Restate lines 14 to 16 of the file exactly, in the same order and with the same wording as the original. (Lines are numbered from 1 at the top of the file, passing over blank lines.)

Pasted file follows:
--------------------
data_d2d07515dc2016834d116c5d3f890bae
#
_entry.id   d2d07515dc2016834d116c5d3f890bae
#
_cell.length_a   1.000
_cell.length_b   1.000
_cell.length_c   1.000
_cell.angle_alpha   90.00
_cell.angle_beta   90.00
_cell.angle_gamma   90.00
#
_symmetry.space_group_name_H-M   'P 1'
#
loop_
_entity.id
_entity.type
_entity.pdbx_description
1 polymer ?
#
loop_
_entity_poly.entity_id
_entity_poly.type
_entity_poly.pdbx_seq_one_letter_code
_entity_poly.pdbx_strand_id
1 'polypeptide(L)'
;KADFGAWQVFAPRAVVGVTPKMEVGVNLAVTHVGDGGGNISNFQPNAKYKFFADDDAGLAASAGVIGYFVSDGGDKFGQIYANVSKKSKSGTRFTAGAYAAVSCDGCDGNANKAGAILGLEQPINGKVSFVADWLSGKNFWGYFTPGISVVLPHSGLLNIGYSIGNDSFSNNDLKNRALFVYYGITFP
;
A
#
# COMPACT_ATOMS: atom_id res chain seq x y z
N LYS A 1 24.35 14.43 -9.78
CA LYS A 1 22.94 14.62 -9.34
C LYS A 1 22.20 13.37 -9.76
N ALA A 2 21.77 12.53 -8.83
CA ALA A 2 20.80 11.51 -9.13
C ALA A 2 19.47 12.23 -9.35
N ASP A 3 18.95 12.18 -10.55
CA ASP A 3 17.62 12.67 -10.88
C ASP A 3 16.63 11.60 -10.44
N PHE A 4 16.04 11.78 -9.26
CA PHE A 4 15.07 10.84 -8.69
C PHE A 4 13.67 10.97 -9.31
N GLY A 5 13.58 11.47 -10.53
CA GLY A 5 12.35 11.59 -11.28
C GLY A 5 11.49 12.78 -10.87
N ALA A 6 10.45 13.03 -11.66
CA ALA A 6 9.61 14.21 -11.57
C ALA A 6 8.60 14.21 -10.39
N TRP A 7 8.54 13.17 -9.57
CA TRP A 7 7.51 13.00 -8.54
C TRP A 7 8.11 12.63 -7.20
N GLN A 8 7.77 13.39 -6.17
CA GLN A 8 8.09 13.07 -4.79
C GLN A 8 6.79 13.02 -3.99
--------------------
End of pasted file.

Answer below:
loop_
_entity.id
_entity.type